Sonia Paul: Engagement is a buzzword across media circles all over the world now. How do you think most media makers are understanding it, though? Is it similar or different from the way you understand it?

Jake Batsell: There’s a whole different conversation on how the wider world of communications defines engagement. I think from a journalism perspective, I think the sort of default knee-jerk definition a lot of people have in their heads is that engagement means interacting with audiences on social media. But especially after doing my work for the book, I’ve found it’s a much wider understanding than that. It’s not about tweeting links to stories half-heartedly. It’s about really and authentically integrating the audience into your work and mind when doing your job. It’s a way to not only deepen and engage loyalty, but it’s also a revenue opportunity.

My definition of engaged journalism is the degree to which a news organization actively considers and interacts with its audience for its journalistic and financial mission.



Just as “engagement” is part of the everyday lingo of newsrooms now, so too are the ideas of “sustainable business models” and “financially viable revenue sources.” The 1990s and 2000s saw the expansion of a more civic-oriented journalism method — newsrooms experimenting with town halls and other events where journalists could interact more personally with the public. In Batsell’s mind, this hasn’t necessarily stopped. Organizations are now just thinking more strategically about how they can also make money and fill a need for their audiences.

How might the financial incentives around engagement work? 

Batsell: For example, the Texas Tribune has an ideas festival where they have keynote interviews with newsmakers, and there are panel discussions as well. For the last couple of years, they’ve drawn over 2000 people to attend this festival. People attend partly out of altruistic reasons, but it’s also in their self interest to attend, because if you’re interested and involved in Texas politics, it’s THE place to be. The Texas Tribune translates that interest and attention into opportunities for sponsorship — you’ll get a mention in the program, on the stage, and so on. It’s because these sponsors want to reach this influential audience … It’s really through sponsorships that events have the most revenue potential.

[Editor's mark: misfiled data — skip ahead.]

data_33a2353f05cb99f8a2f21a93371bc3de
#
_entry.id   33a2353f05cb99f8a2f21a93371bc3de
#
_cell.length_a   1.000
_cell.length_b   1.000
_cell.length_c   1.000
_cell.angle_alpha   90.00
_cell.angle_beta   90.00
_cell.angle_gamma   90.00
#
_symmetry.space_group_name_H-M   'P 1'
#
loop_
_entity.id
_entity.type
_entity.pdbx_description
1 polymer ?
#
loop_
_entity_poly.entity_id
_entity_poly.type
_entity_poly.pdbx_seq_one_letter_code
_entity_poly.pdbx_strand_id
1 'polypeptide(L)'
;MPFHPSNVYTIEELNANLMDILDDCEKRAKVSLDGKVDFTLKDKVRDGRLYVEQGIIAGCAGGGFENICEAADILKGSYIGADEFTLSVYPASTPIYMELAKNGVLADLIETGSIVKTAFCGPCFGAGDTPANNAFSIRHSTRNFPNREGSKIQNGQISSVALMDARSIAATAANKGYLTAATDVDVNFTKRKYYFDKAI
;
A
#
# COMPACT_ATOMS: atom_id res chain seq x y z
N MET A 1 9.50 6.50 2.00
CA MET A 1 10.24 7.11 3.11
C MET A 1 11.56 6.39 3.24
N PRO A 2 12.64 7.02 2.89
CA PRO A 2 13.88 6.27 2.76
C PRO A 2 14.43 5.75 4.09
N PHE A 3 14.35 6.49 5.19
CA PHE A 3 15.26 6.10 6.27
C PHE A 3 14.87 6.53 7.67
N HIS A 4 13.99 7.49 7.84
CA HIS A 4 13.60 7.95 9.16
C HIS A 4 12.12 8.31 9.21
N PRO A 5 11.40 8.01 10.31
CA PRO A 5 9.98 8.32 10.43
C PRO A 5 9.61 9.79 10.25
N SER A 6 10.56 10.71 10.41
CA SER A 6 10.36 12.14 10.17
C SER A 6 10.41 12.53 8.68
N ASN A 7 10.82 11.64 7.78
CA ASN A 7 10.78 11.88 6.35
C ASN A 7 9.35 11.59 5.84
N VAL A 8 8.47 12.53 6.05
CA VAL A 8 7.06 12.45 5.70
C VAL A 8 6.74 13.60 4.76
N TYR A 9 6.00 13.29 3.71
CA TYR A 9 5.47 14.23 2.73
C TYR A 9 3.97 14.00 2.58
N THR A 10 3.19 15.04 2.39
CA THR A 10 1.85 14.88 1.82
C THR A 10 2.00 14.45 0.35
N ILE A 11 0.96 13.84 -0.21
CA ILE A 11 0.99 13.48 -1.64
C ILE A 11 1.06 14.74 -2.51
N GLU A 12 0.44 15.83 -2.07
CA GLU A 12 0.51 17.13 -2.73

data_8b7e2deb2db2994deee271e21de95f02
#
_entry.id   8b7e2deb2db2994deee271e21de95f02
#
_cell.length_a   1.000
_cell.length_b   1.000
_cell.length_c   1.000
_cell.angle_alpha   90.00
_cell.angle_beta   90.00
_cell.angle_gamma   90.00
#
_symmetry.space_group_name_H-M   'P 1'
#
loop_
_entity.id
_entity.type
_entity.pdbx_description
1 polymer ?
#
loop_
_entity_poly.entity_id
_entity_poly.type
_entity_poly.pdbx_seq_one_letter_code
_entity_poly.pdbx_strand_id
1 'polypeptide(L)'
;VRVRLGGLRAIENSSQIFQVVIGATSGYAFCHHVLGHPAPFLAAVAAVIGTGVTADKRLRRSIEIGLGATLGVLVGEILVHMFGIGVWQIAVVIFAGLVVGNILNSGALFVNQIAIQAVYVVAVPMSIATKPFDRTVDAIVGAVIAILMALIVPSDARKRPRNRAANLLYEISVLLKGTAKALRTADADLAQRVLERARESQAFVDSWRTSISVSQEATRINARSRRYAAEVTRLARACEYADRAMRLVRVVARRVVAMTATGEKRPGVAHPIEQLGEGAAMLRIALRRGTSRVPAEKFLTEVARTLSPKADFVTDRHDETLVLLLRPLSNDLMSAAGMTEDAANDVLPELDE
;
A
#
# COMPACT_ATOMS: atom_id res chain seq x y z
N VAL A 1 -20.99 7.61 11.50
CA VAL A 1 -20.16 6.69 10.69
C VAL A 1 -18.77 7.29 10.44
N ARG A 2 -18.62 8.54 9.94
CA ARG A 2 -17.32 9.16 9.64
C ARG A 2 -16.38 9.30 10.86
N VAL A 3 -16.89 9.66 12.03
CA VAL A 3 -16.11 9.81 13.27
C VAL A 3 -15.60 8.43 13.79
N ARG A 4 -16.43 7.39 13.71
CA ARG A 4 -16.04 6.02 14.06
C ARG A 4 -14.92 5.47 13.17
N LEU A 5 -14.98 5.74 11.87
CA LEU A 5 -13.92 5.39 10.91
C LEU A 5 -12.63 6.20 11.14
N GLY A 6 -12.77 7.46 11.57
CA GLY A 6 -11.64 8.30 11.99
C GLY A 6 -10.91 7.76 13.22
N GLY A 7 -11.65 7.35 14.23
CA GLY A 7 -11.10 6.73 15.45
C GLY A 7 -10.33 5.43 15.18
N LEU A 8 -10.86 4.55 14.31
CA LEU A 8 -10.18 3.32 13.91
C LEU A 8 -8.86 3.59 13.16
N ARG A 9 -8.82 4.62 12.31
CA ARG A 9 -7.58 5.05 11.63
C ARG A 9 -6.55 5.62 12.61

But is it too much pressure for the journalist trying to engage an audience to think about the economic implications of engagement? Take me, for example. How should freelancers figure this out if they’re not attached to any one organization?

Batsell: If a freelancer is doing a job or assignment for a magazine or a newspaper or whatever, then first and foremost, she needs to do that job. It might be a little harder for freelancers to crowdsource on the front end if they don’t have institutional support — like someone guiding them, “Oh wow, this could be a better story if you put a call out on Twitter.”

Photo by Robert S. Donovan on Flickr and used here with Creative Commons license.

More fundamentally, it’s true this is a lot of pressure! The book is not all rainbows and unicorns. Many journalists [I talked to] came out with the sense that, if done well, engaged journalism never really ends. We’re on social media, on Facebook and Twitter and Google Plus, and still — how can I do the shoe-leather reporting I still need to do? I can see from the freelancer perspective that it can be even more tough. It’s a matter for the freelancer what your approach is. I think there is still an opportunity to build a community and be there.


In the introduction to your book, the idea that “journalism is about people, not technology,” is really emphasized. It sounds obvious, but how do you think that mantra might fit into this paradigm of what we call “engaged journalism?”